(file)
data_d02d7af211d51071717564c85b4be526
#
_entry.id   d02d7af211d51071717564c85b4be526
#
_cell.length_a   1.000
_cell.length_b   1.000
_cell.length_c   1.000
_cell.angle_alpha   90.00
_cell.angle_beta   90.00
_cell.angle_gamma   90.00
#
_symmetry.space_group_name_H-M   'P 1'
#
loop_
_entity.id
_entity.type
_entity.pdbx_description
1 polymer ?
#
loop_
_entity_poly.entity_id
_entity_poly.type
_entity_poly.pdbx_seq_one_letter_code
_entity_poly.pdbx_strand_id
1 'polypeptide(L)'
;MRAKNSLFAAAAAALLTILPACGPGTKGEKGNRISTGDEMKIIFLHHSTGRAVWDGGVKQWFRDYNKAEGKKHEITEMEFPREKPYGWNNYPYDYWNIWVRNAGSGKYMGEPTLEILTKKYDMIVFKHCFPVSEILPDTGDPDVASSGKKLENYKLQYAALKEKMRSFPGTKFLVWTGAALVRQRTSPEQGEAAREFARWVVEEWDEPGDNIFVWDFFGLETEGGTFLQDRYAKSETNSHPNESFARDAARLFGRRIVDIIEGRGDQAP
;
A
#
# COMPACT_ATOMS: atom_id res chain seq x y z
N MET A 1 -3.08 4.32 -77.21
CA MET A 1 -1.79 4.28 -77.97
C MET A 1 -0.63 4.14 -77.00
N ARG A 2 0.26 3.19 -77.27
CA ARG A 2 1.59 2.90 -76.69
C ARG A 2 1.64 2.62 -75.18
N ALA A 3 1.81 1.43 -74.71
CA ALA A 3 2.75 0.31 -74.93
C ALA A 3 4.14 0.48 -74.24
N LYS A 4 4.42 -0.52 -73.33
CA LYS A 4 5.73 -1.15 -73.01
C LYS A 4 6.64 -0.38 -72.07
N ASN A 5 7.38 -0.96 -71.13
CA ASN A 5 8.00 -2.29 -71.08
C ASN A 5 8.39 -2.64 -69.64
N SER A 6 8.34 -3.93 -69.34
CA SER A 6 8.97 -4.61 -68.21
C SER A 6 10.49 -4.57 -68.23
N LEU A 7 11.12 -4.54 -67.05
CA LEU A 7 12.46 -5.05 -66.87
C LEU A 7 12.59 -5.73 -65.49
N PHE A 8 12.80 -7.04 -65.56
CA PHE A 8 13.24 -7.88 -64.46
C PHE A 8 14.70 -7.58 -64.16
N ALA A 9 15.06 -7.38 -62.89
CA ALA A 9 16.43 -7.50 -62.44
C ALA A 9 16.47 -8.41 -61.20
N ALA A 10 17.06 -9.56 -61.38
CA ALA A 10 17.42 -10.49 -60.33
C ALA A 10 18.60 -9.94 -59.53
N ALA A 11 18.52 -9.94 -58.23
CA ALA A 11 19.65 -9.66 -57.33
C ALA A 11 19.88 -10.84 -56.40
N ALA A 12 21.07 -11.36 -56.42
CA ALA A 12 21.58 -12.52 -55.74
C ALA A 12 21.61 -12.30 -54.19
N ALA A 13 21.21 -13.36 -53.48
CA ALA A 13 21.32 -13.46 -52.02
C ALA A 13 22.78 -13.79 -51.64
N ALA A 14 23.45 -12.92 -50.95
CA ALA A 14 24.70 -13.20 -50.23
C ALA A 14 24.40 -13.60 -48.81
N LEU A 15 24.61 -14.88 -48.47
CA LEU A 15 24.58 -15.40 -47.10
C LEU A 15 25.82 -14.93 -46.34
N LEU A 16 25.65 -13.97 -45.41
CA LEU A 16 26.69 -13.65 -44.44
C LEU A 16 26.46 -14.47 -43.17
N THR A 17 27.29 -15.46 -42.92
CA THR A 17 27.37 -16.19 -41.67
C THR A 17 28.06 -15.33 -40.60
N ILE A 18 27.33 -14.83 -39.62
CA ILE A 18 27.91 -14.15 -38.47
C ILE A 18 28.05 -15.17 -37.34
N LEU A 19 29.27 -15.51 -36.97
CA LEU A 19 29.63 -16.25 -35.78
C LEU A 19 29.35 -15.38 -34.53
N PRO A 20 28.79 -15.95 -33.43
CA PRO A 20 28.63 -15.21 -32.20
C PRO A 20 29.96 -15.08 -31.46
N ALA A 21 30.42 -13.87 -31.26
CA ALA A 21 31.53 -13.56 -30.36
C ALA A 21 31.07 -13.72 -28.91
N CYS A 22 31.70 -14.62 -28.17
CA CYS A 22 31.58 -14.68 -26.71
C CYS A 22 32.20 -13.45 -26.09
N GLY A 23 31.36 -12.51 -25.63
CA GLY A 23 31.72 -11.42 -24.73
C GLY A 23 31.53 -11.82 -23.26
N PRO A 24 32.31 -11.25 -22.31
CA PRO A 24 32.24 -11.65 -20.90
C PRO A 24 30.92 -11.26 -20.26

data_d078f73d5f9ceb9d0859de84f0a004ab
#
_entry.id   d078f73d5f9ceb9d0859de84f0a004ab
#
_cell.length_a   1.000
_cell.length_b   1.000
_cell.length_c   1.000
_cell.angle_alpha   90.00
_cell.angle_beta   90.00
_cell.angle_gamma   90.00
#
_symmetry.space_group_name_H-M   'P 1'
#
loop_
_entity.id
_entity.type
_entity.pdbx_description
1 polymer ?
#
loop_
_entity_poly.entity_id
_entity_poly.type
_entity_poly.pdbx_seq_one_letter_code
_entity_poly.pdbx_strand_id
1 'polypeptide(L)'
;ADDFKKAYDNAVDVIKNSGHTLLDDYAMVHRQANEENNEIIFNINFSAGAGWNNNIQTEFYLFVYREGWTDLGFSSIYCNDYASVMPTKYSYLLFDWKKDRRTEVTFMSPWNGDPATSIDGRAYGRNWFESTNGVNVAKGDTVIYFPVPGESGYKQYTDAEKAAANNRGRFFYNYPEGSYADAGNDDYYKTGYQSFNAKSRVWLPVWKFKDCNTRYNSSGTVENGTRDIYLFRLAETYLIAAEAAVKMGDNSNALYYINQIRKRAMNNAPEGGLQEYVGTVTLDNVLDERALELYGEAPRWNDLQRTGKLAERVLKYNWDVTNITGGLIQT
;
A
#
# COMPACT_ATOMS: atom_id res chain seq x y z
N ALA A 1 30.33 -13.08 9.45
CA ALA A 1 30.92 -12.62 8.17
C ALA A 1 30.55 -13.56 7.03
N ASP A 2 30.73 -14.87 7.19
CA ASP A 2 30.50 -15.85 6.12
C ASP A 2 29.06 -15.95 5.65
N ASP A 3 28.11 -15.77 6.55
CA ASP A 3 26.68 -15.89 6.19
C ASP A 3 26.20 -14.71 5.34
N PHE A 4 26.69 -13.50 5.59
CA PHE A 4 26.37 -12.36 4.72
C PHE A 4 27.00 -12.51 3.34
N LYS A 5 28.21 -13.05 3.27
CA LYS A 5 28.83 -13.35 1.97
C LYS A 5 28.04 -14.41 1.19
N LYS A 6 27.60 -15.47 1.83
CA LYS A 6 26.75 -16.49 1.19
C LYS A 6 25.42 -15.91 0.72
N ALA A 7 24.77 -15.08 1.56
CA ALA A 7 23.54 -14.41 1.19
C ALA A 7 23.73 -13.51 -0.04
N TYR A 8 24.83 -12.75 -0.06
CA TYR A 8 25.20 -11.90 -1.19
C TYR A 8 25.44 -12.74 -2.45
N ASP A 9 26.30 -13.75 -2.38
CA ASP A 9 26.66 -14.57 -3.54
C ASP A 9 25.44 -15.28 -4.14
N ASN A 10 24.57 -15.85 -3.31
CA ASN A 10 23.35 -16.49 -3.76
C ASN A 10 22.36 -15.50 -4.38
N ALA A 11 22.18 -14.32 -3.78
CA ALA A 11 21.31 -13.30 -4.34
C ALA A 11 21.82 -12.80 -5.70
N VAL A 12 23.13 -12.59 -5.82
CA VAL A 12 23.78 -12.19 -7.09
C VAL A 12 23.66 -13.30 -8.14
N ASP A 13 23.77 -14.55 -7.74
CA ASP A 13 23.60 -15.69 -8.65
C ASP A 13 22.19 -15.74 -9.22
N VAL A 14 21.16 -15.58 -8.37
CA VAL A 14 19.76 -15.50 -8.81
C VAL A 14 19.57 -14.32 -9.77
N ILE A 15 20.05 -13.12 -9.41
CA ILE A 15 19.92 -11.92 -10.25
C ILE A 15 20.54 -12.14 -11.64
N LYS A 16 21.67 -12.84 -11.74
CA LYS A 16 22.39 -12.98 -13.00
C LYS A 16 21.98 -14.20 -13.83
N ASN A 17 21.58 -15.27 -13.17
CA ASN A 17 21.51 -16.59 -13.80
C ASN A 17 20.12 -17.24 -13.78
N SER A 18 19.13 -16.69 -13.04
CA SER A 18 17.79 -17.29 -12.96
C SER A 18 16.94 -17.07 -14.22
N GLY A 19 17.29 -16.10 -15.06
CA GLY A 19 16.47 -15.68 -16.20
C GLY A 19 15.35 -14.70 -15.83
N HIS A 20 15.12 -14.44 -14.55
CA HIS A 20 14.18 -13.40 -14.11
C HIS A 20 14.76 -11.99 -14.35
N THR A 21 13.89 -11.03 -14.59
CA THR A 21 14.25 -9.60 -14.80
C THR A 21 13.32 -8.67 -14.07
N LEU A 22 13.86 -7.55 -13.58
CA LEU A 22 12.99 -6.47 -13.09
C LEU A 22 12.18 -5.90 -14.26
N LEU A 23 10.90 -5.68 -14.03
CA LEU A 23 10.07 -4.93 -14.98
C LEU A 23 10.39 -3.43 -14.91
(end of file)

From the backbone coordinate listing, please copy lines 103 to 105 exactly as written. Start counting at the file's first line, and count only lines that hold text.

data_d078f73d5f9ceb9d0859de84f0a004ab
#
_entry.id   d078f73d5f9ceb9d0859de84f0a004ab